To get some clarity—and to be honest you need some clarity—here are some steps you might want to take:
Who are you? Who is your target audience? How are you perceived in the marketplace? Who is your competition? It does seem like yoga is a crowded marketplace. You got to be crystal clear about what you are offering and how that’s different without being complicated.
When you say the word yoga I have an image. When you say the word integrative health I’m fuzzy. I don't know what the right word is because I don’t know enough about your business. But you do. So try to pick it all apart until its super clear—and focus on the benefits.
Remember you should have an elevator pitch: you have someone captive for 10 floors. They ask you about your business. Quick what would you say to get them to come in or want to learn more?
To (target audience) I am (x) because (the reason why). Read it out loud. How does it feel when you say it? How right is it for your audience? Does it set you apart from the competition? Brands with clear positioning do not leave us lukewarm. Hate them or love them—either way you feel something for them. So try this exercise out multiple times, then test it. Would the third grader understand?
Now to the marketing:
- Develop and execute a marketing plan.
- Put a plan together that helps you reinforce your brand positioning.
What kind of materials do you need to let people know about your business? Think of everything—your business card, website, physical space. These things are all part of your marketing. Everything you do or say is saying something about your brand. So sweat the details and make every decision a conscious one.
Think of partners that you think would make sense to align yourselves with. Are there health professionals that believe in the same things as you, and if so should be you being part of a referral network? Who refers someone to you is key and vice versa. If you trust someone, then his or her word of mouth is worth a great deal. So make sure you align yourselves with the right people.
What kind of events should you hold? And what do you want people who come to these events to say about the experience when they leave? While I don’t know a great deal about your business I would venture to guess that you would want folks who leave an event that you hold or are associated with feeling like they learned something, that they are more relaxed and healthier. Think of your three core values and make sure every event you are doing reinforces these values.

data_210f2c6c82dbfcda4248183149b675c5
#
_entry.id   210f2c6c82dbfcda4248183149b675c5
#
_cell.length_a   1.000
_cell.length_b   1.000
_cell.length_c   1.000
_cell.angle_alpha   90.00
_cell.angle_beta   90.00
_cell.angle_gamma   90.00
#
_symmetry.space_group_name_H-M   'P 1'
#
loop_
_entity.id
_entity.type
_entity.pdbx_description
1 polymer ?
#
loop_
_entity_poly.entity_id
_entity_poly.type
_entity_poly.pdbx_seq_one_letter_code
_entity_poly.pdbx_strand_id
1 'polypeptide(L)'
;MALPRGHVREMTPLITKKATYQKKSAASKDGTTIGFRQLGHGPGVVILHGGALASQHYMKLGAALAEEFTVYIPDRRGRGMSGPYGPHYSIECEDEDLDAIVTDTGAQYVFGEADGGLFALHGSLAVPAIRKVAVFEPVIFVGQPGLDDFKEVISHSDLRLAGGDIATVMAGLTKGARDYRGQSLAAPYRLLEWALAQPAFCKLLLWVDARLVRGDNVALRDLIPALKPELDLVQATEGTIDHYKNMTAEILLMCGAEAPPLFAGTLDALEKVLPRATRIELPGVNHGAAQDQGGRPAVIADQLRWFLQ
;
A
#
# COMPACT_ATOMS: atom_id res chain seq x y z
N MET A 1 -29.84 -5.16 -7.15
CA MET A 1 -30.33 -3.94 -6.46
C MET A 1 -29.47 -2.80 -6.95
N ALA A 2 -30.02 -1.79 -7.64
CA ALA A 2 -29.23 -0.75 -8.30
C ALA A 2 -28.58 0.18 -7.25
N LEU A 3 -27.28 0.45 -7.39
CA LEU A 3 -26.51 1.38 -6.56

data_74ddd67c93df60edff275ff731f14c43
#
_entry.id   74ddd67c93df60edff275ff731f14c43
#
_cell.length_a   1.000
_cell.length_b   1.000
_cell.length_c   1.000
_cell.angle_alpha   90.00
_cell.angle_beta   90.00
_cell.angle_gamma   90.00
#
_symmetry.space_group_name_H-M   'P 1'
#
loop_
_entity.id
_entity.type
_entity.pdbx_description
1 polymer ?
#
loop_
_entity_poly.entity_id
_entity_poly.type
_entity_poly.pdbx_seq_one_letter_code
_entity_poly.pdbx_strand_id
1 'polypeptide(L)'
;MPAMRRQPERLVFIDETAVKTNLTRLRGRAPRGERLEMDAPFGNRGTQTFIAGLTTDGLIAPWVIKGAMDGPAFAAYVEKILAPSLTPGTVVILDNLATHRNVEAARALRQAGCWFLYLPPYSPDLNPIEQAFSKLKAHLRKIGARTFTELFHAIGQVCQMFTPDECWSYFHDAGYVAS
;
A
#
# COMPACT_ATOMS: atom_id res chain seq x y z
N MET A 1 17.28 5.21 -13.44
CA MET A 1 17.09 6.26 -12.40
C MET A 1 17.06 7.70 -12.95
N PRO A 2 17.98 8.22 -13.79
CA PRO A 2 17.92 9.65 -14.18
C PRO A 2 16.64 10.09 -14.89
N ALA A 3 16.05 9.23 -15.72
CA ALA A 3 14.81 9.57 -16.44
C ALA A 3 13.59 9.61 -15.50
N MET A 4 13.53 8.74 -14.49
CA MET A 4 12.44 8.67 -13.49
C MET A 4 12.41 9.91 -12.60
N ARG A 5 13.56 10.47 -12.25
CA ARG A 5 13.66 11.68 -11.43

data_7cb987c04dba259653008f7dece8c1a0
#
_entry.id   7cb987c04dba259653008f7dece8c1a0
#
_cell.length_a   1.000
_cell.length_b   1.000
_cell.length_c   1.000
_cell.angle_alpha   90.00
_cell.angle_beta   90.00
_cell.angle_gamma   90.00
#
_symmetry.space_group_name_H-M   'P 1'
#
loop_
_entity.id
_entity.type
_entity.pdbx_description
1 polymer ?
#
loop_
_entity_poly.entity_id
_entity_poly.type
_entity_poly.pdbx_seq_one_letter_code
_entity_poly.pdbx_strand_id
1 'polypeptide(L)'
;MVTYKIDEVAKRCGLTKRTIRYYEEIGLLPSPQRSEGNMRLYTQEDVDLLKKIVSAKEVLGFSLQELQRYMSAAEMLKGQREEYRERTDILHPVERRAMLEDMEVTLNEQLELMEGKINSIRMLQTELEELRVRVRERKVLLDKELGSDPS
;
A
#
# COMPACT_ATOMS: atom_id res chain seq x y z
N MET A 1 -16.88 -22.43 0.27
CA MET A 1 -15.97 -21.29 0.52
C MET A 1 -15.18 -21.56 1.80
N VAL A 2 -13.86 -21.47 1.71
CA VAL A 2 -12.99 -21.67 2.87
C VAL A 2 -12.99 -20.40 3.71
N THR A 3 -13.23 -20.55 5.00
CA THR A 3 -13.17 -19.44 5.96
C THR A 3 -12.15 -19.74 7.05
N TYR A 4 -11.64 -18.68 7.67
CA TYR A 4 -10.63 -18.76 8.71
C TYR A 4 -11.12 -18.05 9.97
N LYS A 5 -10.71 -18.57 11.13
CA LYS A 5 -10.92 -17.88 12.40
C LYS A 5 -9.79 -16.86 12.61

If a reporter wrote an article about your business what would be the headline of the piece be? What three things would you want them to highlight? What type of media outlets would makes sense for your story? I find it helpful to go backwards when it comes to communication. Put yourself in the shoes of the person you are pitching. How does what you have to pitch fit into what they do? Did you look at what kinds of stories they have written or aired? And does what you have to pitch fit in with those? If not, this is an uphill battle you will not win.
It sounds like you have a product you believe in and that you think has benefits that set it apart from the rest of the marketplace. Now it’s your job to get others to see what you see. I wish you lots of luck.
If you have a dilemma you’d like our panel of experts to answer, send your questions to AskFC@fastcompany.com or Tweet us a question using #AskFC.
[Image: Flickr user Nina Matthews Photography]